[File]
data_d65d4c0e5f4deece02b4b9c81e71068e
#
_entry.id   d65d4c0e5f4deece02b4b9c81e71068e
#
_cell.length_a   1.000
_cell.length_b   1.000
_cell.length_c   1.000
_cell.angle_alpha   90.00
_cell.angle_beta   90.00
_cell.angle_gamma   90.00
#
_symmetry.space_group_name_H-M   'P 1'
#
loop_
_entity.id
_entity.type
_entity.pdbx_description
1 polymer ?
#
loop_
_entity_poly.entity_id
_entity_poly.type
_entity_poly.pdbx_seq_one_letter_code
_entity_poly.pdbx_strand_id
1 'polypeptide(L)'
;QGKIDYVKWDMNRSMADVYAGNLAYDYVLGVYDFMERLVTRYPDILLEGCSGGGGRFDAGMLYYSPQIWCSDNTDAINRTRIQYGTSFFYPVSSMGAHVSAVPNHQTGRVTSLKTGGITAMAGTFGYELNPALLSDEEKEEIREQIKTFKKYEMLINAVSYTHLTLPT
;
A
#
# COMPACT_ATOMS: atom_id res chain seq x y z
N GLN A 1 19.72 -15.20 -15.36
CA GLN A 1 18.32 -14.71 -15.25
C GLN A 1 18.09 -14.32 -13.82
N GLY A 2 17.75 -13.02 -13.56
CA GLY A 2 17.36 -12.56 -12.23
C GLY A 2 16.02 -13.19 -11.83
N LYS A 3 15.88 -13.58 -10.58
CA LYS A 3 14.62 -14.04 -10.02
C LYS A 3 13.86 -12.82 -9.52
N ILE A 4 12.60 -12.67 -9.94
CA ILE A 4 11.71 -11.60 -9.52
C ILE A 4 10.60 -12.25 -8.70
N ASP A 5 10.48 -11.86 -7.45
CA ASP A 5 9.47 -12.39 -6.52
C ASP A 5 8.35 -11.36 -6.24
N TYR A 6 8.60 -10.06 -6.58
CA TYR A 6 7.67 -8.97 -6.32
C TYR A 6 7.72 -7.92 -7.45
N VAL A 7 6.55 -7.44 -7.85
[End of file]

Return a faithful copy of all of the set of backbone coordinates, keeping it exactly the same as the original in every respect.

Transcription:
data_d65d4c0e5f4deece02b4b9c81e71068e
#
_entry.id   d65d4c0e5f4deece02b4b9c81e71068e
#
_cell.length_a   1.000
_cell.length_b   1.000
_cell.length_c   1.000
_cell.angle_alpha   90.00
_cell.angle_beta   90.00
_cell.angle_gamma   90.00
#
_symmetry.space_group_name_H-M   'P 1'
#
loop_
_entity.id
_entity.type
_entity.pdbx_description
1 polymer ?
#
loop_
_entity_poly.entity_id
_entity_poly.type
_entity_poly.pdbx_seq_one_letter_code
_entity_poly.pdbx_strand_id
1 'polypeptide(L)'
;QGKIDYVKWDMNRSMADVYAGNLAYDYVLGVYDFMERLVTRYPDILLEGCSGGGGRFDAGMLYYSPQIWCSDNTDAINRTRIQYGTSFFYPVSSMGAHVSAVPNHQTGRVTSLKTGGITAMAGTFGYELNPALLSDEEKEEIREQIKTFKKYEMLINAVSYTHLTLPT
;
A
#
# COMPACT_ATOMS: atom_id res chain seq x y z
N GLN A 1 19.72 -15.20 -15.36
CA GLN A 1 18.32 -14.71 -15.25
C GLN A 1 18.09 -14.32 -13.82
N GLY A 2 17.75 -13.02 -13.56
CA GLY A 2 17.36 -12.56 -12.23
C GLY A 2 16.02 -13.19 -11.83
N LYS A 3 15.88 -13.58 -10.58
CA LYS A 3 14.62 -14.04 -10.02
C LYS A 3 13.86 -12.82 -9.52
N ILE A 4 12.60 -12.67 -9.94
CA ILE A 4 11.71 -11.60 -9.52
C ILE A 4 10.60 -12.25 -8.70
N ASP A 5 10.48 -11.86 -7.45
CA ASP A 5 9.47 -12.39 -6.52
C ASP A 5 8.35 -11.36 -6.24
N TYR A 6 8.60 -10.06 -6.58
CA TYR A 6 7.67 -8.97 -6.32
C TYR A 6 7.72 -7.92 -7.45
N VAL A 7 6.55 -7.44 -7.85